A spirited spokesperson is up on stage pouring out her heart.
Meanwhile, on Twitter… things are less than heartwarming.
We know the climate change activist Greta Thunberg is still making waves and challenging the status quo, speaking out against the inactions of major corporations and governments even as they meet at the United Nations Climate Change Conference (or COP26) to talk about ideas.
The problem on social media, though, is that commenters are starting to notice a trend that has become quite obvious these past few years. Thunberg is speechifying about climate change, calling attention to the problem, but rarely offering any solutions.
Many of the comments take her to task for all talk and no action:
Here’s another that is even more specific:
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That’s really the problem with protests that effectively raise awareness about a topic but often fail to come up with practical solutions.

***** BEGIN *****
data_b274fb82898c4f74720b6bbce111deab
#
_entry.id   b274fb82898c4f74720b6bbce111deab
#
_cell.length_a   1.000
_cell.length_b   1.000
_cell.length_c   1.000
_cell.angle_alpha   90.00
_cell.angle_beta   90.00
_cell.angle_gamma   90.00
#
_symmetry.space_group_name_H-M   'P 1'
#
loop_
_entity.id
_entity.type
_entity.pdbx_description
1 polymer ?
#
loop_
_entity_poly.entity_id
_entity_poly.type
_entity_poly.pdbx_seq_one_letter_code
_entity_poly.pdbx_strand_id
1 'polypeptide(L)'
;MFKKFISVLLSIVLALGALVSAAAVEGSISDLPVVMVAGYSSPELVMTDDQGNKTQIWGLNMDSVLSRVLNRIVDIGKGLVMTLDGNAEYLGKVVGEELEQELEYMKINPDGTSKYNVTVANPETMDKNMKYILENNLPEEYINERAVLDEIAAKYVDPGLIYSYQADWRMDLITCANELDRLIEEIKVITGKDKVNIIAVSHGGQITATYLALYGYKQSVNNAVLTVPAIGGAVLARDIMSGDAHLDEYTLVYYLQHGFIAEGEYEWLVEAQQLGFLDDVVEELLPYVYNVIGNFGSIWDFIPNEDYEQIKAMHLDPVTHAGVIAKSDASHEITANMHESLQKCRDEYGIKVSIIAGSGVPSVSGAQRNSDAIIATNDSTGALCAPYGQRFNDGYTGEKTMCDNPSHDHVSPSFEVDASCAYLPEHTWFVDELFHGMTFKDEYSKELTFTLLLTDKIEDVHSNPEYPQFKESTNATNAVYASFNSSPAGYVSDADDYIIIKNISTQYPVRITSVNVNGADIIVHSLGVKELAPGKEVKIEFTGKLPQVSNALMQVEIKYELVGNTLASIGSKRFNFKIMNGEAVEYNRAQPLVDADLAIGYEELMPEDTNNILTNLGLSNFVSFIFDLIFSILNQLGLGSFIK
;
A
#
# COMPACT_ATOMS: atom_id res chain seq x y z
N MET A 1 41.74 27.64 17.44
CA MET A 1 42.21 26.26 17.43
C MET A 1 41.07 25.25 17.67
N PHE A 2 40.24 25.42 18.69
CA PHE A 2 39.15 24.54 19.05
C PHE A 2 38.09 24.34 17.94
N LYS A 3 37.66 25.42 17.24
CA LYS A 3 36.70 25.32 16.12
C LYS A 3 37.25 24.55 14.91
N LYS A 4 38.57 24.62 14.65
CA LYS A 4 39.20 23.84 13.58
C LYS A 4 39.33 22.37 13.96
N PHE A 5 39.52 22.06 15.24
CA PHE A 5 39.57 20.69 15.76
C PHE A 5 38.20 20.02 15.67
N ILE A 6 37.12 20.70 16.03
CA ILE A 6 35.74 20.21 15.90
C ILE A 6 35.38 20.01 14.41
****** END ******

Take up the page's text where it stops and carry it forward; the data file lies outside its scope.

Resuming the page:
They point the finger, and that’s a good thing in some cases, but they also don’t use those same fingers to start coming up with action plans, developing new products or services, or consulting with those in power.
Another recent tweet mentioned the idea of action and making changes but the comments were equally confrontational, asking the political activist to provide more detailed plans. Here’s her original tweet:
And the typical response:
One of the most common rebuttals is that the issue is not really just about corporations and oil companies. The real call to action, the one that will matter the most according to commenters, is when everyday people start changing how they live, drive gasoline cars less and less, and in general try to change how they live on a day-to-day basis.
Another response noted how small changes are the ones that actually work. Making lofty and idealistic pleas about radical cuts in emissions is nice to say but hard to implement. Said one commenter:
The question is whether there will be any common ground between those who make the demands for drastic action and those who are actually in charge.